FREEHOLD – The Bayshore Regional Sewerage Authority (BRSA) scored another victory in court today in its fight with the borough of Union Beach over a controversial wind turbine project.
State Superior Court Judge Honora Kilgallen heard cross motions from both parties at the Monmouth County Courthouse in Freehold on Oct. 19 relating to a court-mandated restraining order placed on the borough two years ago, ultimately deciding to keep it in place.
The restraining order, issued by Superior Court Judge John Tassini in 2010, prevents Union Beach from enforcing a borough ordinance passed in 2009 that restricts the height of wind turbines in town to 120 feet.
Union Beach attorney John Lane filed a motion with the court last month seeking to have the restraining order dissolved, stating that many of the facts considered in Tassini’s ruling had been overturned by an appellate court earlier this year.
BRSA, a sewage utility that has been trying to erect a 380-foot turbine at its headquarters property on Oak Street since 2008, filed an opposing motion through its attorney, Louis Granata, to keep the restraining order in place.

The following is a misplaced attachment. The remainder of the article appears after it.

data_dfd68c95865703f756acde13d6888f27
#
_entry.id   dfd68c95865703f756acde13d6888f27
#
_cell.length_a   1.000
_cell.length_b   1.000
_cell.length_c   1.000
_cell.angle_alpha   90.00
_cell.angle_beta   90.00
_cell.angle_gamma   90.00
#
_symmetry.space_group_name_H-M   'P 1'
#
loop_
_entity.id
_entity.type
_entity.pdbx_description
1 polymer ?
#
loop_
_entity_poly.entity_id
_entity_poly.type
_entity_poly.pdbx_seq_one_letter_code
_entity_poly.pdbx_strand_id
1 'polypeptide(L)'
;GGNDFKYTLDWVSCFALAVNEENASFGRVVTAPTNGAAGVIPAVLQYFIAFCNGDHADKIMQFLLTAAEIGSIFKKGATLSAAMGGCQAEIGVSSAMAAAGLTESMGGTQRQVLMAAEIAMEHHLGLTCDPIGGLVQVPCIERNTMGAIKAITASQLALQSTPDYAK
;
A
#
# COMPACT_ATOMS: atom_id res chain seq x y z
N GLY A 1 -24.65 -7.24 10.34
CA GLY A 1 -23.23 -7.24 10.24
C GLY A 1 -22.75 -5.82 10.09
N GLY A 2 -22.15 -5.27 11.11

Both parties’ arguments centered on a Department of Environmental Protection (DEP) permit which had been issued to BRSA prior to the passage of Union Beach’s turbine ordinance.
In her decision, Kilgallen said that the DEP permit – in conjunction with a state statute passed shortly after the Union Beach ordinance that forbids municipalities from imposing unreasonable restrictions on turbine projects – prevented the borough from applying its ordinance to the BRSA turbine.
She further clarified that her decision does not invalidate the ordinance entirely, it only applies to the BRSA project.
Following the decision, Lane and Union Beach special counsel Michael Sinkevich said there are still a number of unresolved issues that had not been argued during the hearing, which the borough plans to argue in the future.
Granata declined to comment.
The next step for both parties would be the Union Beach Unified Planning Board, where the BRSA – under orders from the appellate court – must appear and seek approval before moving ahead with the project.
Among other issues, the planning board will have to rule on the zoning classification of the Oak Street property, which borough officials say prevents BRSA from building a turbine there without requesting a use variance and BRSA officials contend is erroneously based on a mapping error.
That hearing is scheduled for Oct. 31, though after today’s decision Lane said there was a “small chance” the hearing could be delayed as a result of continuing litigation.